As water is being removed from the cell, osmotic potential is reduced due to the effect of solute concentration (Yamada et al., 2005). However, if during the course of cellular water loss solutes are actively accumulated, osmotic potential would be reduced beyond the rate dictated by the mere effect of concentration. These involve the accumulation of organic compounds such as amino acids (e.g., proline), quaternary and other amines (e.g., glycinebetaine and polyamines) and a variety of sugars and sugar alcohols (e.g., mannitol, trehalose, and galactinol). Proline is widely studied because of its considerable role in stabilizing sub-cellular structures, scavenging free radicals, and buffering cellular redox potential under stress conditions (Ashraf and Foolad, 2007). In tea, proline accumulation under stress is significantly correlated with stress tolerance, and its concentration has been shown to be higher in stress-tolerant than in stress-sensitive plants (Chakraborty et al., 2002; Maritim et al., 2015). However, its use as a drought index is cultivar dependent. Nevertheless, stresses beyond tolerance levels will induce oxidative damage due to intensive production of reactive oxygen species (ROS) (Smirnoff, 1993). Glycinebetaine has also been reported to increase under stress condition (Maritim et al., 2015). Furthermore, tolerant cultivars have been reported to maintain higher polyphenol content at low SWC suggesting that cultivars with more stable polyphenols are more tolerant to water stress (Cheruiyot et al., 2007). Phenolic compounds can thus be useful indicators of DT in tea and will hasten the development of better-adapted cultivars to water-stress environments.
Rapid progress in molecular breeding in tea is attributable to advances in genomics technologies, especially DNA sequencing, leading to publication of two draft genomes (Xia et al., 2017; Wei et al., 2018). In Kenya, the approach has been integrated into tea improvement programs. Muoki et al. (2012) used subtracted cDNA libraries from irrigated and drought stressed plants of a tolerant cultivar to understand the molecular responses of tea to abiotic stresses, especially drought. With progressive drought, genes related to chaperones, cell rescue/defense and cellular transport categories exhibited an early up-regulation in tolerant as compared to the susceptible variety. Dysfunction of enzymes and proteins usually accompanies abiotic stresses. Plants induce the expression of chaperones to ensure protein stabilization and cellular homeostasis during stress (Wang et al., 2004). Maintenance of proteins in their functional conformations and prevention of aggregation of non-native proteins is particularly important for cell survival under stress (Muoki et al., 2012). Molecular chaperones function in the stabilization of proteins and membranes, and assist protein refolding under stress conditions (Wang et al., 2003). In addition, Maritim et al. (2016) reported a significant upregulation of drought-related genes such as heat shock proteins (HSP70), superoxide dismutase (SOD), gene catalase (CAT), ascorbate peroxidase (APX), calmodulin-like protein (Cam7) and galactinol synthase (Gols4) in drought tolerant as compared to drought sensitive tea cultivars. Further, three major enzymes, namely transferases, hydrolases and oxidoreductases are involved in flavonoid biosynthesis, alkaloid biosynthesis, ATPase family proteins related to abiotic/biotic stress response have been identified (Koech et al., 2019). However, plants have evolved various antioxidative systems to keep the levels of ROS under control (Mittler, 2002). ROS are capable of unrestricted oxidation of various cellular components and can damage cell membranes and macromolecules. Many abiotic stresses directly or indirectly affect the synthesis, concentration, metabolism, transport and storage of important carbohydrates in plants. Soluble sugars are known to act as potential signals interacting with light, nitrogen and abiotic stress to regulate plant growth and development (Cramer et al., 2011). Overall, the level of soluble sugars increases with progressive drought stress in tea, wherein drought tolerant cultivars maintained higher levels as compared to the susceptible cultivars (Damayanthi et al., 2010). This finding indicated the ability of the tolerant cultivars to withstand drought by osmotic adjustments. Data generated from these studies provide critical resource for development of markers that can be used for selection of climate resilient tea cultivars.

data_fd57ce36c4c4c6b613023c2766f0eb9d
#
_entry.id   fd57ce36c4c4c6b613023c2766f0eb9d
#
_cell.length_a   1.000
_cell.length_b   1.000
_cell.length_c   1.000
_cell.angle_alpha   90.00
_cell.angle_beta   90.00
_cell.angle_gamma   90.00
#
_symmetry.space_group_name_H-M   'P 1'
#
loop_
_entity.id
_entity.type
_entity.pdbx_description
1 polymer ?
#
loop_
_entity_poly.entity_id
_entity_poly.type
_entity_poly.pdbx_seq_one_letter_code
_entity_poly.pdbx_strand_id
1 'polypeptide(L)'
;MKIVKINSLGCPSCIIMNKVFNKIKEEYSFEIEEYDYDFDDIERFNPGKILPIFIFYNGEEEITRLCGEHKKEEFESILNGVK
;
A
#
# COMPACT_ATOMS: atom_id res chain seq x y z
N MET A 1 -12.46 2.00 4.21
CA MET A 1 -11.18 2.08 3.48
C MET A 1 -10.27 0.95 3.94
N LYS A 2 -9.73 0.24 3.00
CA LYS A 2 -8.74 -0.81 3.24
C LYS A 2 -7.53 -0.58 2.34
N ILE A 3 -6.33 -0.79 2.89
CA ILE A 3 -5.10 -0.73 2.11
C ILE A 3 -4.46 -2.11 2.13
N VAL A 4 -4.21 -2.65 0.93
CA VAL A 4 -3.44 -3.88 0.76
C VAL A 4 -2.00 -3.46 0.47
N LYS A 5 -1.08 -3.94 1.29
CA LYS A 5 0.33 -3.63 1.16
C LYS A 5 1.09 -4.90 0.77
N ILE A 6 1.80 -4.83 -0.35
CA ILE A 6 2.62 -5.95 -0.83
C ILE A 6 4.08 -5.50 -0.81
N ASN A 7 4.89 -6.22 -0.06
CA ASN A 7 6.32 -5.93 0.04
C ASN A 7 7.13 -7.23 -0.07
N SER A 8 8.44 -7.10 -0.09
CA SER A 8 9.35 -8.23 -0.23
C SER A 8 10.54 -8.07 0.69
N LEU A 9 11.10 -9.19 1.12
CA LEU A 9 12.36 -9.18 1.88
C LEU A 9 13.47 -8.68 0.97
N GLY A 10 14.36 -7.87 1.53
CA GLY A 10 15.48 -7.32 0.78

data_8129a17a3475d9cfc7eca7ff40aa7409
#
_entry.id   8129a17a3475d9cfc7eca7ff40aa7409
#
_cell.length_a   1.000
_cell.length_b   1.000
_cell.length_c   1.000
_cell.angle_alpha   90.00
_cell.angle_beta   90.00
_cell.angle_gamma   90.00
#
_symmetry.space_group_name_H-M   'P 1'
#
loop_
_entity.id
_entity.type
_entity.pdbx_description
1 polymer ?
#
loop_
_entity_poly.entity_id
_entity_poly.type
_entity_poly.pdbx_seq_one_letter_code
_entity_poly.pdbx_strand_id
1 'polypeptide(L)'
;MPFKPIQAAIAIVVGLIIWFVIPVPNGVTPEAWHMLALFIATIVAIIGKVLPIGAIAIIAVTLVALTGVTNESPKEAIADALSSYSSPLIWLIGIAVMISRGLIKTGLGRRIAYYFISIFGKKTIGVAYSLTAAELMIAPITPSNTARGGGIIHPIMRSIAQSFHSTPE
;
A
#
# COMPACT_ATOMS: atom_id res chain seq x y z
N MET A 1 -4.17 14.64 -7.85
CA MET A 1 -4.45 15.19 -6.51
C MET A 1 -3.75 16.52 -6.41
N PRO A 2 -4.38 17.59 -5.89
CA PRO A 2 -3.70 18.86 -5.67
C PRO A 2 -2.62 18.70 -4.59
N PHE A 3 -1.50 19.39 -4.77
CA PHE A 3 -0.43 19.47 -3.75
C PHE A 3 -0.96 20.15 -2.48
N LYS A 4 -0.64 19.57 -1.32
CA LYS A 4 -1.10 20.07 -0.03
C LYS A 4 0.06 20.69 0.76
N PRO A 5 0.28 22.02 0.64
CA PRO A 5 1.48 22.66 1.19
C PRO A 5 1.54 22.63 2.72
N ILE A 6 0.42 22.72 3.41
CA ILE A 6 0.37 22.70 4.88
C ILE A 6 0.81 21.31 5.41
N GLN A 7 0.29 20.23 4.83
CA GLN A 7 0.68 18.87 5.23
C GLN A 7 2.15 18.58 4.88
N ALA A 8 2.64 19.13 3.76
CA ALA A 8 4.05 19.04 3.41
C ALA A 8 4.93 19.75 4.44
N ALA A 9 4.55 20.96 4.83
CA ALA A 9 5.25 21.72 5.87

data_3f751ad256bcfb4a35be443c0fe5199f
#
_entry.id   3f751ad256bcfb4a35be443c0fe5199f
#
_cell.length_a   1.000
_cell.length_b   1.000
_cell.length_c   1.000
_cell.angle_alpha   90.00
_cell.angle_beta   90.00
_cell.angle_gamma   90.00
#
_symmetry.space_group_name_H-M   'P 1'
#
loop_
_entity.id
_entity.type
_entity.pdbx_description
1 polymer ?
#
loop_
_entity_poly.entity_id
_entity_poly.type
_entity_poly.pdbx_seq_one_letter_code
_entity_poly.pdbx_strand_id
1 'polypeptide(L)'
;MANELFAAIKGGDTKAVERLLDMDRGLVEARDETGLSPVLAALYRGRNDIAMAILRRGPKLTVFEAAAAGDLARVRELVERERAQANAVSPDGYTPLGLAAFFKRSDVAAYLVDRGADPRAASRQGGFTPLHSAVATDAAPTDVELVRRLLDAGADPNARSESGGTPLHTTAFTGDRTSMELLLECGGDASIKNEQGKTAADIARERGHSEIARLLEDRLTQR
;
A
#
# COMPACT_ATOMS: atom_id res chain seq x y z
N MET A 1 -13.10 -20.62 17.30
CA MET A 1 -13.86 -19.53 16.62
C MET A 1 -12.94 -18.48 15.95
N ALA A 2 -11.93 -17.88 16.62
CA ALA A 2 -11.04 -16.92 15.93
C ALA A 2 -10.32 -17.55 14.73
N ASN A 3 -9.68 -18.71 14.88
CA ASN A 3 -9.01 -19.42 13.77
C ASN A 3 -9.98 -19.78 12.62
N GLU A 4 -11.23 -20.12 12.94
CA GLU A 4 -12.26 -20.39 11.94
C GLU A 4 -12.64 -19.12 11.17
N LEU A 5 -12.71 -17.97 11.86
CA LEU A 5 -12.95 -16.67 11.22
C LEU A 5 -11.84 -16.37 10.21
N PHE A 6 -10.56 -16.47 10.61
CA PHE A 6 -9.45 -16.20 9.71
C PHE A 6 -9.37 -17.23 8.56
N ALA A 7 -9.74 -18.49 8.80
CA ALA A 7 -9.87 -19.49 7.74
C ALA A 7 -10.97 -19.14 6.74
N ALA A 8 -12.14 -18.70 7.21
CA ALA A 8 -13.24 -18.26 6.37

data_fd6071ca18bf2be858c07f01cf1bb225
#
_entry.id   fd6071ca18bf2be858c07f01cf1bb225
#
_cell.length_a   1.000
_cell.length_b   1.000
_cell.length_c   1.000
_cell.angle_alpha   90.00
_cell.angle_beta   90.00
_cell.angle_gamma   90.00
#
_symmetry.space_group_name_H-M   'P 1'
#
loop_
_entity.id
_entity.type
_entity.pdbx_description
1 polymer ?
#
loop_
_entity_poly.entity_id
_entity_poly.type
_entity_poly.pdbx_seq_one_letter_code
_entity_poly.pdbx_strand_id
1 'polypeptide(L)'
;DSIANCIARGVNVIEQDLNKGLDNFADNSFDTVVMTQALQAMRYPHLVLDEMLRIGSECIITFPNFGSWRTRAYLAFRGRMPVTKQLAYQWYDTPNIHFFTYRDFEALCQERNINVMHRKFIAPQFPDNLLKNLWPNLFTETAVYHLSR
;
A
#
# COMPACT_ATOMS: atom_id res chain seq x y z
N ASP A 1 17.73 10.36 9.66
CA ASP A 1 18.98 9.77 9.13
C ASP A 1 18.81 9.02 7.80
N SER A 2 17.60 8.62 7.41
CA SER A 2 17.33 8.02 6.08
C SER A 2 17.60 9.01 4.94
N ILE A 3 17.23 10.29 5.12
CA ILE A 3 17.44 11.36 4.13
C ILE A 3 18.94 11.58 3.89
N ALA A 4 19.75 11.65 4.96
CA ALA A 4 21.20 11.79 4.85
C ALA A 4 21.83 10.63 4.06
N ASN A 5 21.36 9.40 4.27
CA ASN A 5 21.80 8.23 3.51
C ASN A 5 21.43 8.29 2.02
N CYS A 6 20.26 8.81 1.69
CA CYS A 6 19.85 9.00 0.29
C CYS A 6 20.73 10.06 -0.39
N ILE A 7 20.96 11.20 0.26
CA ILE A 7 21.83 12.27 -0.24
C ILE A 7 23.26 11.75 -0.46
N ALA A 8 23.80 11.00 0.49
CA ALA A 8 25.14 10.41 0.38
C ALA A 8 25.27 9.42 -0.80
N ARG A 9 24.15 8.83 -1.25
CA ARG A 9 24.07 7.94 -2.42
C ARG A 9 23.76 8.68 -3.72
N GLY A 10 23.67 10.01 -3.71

Breeding and Selection
Sustainability and profitability of the tea industry depends primarily on the availability of desired planting materials. Most of the genetic improvement and the substantial increase in tea yields realized this far is brought about by conventional breeding through selection for hybrid vigor, though the process has continued to evolve over the years (Figure 3). Tea breeding essentially consists of four phases; generation of genetic variability, selection of useful genotypes and comparative tests to demonstrate the superiority of the selected genotypes. A fourth phase that involves exposing pre-released and promising clones to multiple sites (genotype-environment interaction) for stability and adaptability is always the final phase in plant improvement programs (Wachira et al., 2002; Kamunya et al., 2010). It is worthwhile to note that TRI has developed over 1,000 improved cultivars, out of which 58 cultivars have been selected for consistent superiority in yield and quality and released for commercial exploitation. Fourteen of these clones are capable of yielding between 5,000 and 8,000 kg of made tea per hectare per year. These yield levels are some of the highest in the world and are in the magnitude of three times the average yields of unimproved tea.